I’ve mentioned a few times that I once got in trouble for using my library card. Well, here’s the story. When I was growing up, the Alden Manor Branch library was divided into two halves. The right side was the children’s section, the left half (you had to pass through a swinging gate to enter) was the adult’s section. Library cards weren’t scannable. The librarians took your card, put it into something akin to a sliding credit card impression taker, and ka-chunk! Imprinted your card number onto the card, which they took out of the back pocket and sorted into trays. Yep, it was all manual. Adults had a white card, kids had an orange one.
Here’s the thing. If you were too young, you could get permission to take books out of the adult’s section, if your parents came in, signed a paper approving this, and the librarian affixed a red dot to your card. That was it. The whole system. A red dot, and you were in.
Unfortunately,, office supply stores were uncommon. Few and far between, in fact. You didn’t have a Staples or OfficeMax or OfficeDepot right around the corner. Meaning, the red dot system worked for the library because it wasn’t all that easy to get one.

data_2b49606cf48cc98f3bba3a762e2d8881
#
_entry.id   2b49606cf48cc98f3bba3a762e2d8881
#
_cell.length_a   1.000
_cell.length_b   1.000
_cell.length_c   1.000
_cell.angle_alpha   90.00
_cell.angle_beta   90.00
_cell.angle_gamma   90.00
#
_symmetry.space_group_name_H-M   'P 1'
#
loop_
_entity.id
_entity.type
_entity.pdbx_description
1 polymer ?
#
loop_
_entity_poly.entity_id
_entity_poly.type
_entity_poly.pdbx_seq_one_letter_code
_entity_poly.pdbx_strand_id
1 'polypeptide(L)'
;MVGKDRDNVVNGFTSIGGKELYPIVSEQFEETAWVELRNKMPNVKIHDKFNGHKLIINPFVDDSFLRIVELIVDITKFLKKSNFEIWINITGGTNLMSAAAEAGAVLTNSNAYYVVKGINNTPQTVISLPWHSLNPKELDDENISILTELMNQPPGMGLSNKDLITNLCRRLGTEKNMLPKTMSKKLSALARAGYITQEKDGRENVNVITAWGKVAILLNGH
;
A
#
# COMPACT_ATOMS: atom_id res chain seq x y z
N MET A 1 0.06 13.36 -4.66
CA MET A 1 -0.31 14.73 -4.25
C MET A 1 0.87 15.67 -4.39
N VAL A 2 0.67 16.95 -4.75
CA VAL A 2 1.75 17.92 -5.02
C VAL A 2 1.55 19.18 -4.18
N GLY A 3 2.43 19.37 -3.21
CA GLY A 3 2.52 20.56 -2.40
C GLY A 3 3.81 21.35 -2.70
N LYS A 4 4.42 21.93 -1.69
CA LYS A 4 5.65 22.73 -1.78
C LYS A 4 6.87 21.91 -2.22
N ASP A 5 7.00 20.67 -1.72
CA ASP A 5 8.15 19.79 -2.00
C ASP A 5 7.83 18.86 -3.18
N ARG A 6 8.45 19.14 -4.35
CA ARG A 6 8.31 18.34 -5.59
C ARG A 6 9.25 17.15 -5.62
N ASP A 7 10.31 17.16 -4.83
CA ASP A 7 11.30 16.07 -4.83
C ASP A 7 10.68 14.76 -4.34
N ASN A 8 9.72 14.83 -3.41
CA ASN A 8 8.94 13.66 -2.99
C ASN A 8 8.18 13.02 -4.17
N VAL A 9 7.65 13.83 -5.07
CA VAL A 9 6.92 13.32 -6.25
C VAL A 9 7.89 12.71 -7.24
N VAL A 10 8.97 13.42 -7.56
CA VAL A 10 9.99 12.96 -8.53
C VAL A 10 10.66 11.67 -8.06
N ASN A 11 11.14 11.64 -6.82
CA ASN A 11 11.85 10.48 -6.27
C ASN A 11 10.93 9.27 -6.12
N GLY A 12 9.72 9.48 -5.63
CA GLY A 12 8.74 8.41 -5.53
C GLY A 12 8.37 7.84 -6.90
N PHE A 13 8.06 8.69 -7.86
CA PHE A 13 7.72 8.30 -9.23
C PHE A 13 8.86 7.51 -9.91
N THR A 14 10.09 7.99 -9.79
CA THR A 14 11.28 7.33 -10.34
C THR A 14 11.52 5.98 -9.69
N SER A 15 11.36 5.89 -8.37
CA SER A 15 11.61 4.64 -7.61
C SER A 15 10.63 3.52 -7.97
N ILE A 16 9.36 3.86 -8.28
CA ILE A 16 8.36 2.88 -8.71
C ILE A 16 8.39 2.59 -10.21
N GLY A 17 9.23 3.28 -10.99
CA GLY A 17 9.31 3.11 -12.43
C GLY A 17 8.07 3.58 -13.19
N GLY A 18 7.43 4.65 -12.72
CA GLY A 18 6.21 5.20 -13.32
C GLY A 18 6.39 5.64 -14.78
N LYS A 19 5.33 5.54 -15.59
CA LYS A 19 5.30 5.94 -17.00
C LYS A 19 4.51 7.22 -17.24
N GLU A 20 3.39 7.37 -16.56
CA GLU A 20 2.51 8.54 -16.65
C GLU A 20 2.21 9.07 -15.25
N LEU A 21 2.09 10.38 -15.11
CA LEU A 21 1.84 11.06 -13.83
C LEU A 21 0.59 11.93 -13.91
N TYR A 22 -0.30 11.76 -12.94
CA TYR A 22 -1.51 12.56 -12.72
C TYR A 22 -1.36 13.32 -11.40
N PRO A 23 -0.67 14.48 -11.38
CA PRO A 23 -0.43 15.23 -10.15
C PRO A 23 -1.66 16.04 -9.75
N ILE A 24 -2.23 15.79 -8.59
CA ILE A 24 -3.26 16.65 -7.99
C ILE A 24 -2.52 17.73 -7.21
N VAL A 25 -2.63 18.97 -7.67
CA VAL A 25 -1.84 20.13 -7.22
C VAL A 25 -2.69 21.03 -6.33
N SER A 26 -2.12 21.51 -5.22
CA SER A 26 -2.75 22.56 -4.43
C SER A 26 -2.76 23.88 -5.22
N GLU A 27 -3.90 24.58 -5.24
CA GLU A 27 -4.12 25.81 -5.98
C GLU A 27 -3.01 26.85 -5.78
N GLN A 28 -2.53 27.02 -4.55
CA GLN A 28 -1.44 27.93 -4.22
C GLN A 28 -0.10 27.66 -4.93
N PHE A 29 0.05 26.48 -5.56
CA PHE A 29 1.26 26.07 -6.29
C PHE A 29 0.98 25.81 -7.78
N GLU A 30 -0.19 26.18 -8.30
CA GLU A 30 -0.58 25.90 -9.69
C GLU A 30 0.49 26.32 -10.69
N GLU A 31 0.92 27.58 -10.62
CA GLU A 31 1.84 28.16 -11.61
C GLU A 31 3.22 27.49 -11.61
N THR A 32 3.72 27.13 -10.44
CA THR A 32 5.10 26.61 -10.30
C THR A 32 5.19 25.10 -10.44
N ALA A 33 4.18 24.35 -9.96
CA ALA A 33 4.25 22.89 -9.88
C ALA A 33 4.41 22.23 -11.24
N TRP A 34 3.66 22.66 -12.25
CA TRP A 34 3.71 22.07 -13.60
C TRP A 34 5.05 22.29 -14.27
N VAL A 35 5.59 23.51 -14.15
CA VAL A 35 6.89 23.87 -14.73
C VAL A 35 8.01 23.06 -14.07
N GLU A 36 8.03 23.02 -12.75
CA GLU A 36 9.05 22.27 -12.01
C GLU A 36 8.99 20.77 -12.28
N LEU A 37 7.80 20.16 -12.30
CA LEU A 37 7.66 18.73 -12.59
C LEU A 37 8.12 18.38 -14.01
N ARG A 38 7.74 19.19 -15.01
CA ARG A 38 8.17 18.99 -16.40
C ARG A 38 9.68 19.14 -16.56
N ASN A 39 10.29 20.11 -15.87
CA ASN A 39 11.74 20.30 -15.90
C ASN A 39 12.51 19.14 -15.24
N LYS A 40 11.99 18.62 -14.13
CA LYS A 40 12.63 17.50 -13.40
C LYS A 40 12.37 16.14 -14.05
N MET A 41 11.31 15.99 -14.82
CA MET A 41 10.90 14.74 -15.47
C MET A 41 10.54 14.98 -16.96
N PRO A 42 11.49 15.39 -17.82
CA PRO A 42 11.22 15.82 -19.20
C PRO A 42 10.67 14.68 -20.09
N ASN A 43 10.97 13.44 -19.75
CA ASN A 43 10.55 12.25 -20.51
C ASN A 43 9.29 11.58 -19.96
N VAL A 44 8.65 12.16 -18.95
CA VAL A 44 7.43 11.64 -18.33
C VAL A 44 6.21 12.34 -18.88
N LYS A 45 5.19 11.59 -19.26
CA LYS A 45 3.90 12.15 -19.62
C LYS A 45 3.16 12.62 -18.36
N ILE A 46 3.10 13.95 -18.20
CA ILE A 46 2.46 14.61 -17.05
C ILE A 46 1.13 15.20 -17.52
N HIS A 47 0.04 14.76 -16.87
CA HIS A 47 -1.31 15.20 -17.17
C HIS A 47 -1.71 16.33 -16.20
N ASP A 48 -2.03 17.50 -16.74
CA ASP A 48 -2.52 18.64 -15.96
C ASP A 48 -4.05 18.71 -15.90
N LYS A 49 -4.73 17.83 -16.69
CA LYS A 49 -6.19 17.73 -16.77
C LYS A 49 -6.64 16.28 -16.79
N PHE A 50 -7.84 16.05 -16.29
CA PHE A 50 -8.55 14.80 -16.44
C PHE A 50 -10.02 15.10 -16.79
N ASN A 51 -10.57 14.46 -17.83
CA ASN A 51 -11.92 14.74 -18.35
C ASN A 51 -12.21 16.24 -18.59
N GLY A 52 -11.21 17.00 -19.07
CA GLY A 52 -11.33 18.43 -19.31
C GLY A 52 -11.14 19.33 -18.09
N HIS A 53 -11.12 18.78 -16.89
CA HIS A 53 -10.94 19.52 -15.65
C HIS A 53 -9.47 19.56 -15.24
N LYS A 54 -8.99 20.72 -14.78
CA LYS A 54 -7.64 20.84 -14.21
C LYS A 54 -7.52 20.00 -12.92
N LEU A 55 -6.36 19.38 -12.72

Not for yours truly, however. I’m in class one day, and a teacher asked me to hole punch a bunch of labels. So I’m there, punching away in this cubbyhole closet, and suddenly one of the hole punched stickers unpeels. I’m sitting there with a white dot stuck to my thumb, and it hits me. Take one of these pages of sticky paper home, use a red magic marker, and make my own red dot. Voila! The keys to the library castle, for a reader like me who was there twice a week.
So, I do it. I create my red dot, let it dry, stick it to my library card, and the very next day, I go in to try and pull this off. I walk into the adult’s section like I own the place, ignore the card catalog because I know where my quarry is, and bring it up to the librarian, handing over my counterfeit card.
“Have a nice day,” she says, and sends me on my way.